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Direct I/O and NFS

P: n/a
Hi everybody.

If I would create tablespaces that do not use filesystem caching on an
NFS share... What would this change in performance? Is this of any use?
And is it safe? I've read some applications have trouble in using direct
I/O on NFS shares (though none of which were DB2).

In short: is bypassing filesystem caching on a AMD64 Linux system with
tablespaces on NFSv3 shares advisable?

Ty.

-R-
Mar 14 '07 #1
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2 Replies


P: n/a
Jurgen Haan wrote:
Hi everybody.

If I would create tablespaces that do not use filesystem caching on an
NFS share... What would this change in performance? Is this of any use?
And is it safe? I've read some applications have trouble in using direct
I/O on NFS shares (though none of which were DB2).
Different question: why do you want to place your containers on an NFS share
in the first place?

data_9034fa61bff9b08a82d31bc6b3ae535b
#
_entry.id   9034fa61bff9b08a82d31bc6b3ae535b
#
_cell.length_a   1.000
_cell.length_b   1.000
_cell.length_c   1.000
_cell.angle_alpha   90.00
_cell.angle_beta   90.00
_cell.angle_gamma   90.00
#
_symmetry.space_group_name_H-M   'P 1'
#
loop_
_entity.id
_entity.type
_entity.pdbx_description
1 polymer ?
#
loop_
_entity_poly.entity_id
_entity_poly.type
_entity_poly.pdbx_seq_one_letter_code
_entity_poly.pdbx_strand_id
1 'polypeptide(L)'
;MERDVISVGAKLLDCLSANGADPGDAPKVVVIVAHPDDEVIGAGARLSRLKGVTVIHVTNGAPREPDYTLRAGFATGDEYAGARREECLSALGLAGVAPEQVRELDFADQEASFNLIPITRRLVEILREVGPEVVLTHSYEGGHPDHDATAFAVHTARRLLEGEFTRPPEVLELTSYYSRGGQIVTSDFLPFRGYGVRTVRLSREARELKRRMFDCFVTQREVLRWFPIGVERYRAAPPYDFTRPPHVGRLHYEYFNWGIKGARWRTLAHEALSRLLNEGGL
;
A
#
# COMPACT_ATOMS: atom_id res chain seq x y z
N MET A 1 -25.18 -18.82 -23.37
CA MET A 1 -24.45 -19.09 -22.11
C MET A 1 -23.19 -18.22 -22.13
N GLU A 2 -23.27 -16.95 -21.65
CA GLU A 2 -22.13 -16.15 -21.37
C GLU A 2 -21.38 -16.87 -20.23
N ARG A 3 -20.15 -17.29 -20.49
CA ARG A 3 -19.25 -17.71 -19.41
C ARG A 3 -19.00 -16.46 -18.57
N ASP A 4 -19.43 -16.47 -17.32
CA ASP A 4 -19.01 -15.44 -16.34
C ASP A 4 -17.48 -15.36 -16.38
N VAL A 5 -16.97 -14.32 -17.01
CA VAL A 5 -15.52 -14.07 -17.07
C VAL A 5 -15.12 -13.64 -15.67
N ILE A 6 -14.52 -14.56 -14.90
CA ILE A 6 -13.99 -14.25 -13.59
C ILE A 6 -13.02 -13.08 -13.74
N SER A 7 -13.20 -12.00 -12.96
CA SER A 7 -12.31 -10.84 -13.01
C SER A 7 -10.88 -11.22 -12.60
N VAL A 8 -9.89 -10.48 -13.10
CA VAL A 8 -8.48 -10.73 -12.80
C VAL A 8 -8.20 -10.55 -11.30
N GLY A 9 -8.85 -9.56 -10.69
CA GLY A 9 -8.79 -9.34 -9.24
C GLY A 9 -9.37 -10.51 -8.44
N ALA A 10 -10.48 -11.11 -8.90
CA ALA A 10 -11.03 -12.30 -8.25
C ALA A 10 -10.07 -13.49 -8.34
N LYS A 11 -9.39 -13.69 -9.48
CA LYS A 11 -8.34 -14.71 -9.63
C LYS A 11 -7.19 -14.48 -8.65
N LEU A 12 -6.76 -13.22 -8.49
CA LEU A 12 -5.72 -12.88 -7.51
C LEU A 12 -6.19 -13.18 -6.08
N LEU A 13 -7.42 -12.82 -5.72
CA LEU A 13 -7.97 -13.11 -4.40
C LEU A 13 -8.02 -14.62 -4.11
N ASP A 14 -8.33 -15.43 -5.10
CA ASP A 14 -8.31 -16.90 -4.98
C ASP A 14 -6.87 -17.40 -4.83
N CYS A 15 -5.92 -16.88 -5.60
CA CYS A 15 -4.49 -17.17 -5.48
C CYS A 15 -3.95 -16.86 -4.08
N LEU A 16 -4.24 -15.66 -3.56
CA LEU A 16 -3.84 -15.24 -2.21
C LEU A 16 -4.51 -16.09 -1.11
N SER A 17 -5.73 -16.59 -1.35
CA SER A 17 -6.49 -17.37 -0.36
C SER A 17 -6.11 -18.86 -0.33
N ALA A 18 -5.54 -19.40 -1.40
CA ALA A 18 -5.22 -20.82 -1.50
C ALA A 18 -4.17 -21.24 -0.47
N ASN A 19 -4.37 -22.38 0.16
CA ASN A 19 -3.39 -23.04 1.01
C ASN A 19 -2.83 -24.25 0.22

--
Knut Stolze
DB2 z/OS Admin Enablement
IBM Germany
Mar 14 '07 #2

P: n/a
Knut Stolze wrote:
Jurgen Haan wrote:
>Hi everybody.

If I would create tablespaces that do not use filesystem caching on an
NFS share... What would this change in performance? Is this of any use?
And is it safe? I've read some applications have trouble in using direct
I/O on NFS shares (though none of which were DB2).

Different question: why do you want to place your containers on an NFS share
in the first place?
Well.. The server has limited local disks, plus failover is not too easy
that way. So we're using a NAS storage array.

It's a netapp FAS250 filer storage array.
(http://www.b2net.co.uk/netapp/networ...app_fas250.htm)
We're using the filer for the tablespace container storage array.
Although the NetApp supports iSCSI, the use of snapshot technology is
crippled by this, and SAN, well... Not too big a fan of the performance
vs price, plus it can not scale too much further anymore.

http://www.redbooks.ibm.com/redbooks/pdfs/sg246538.pdf
Redbook db2 on NAS arrays.
Mar 14 '07 #3

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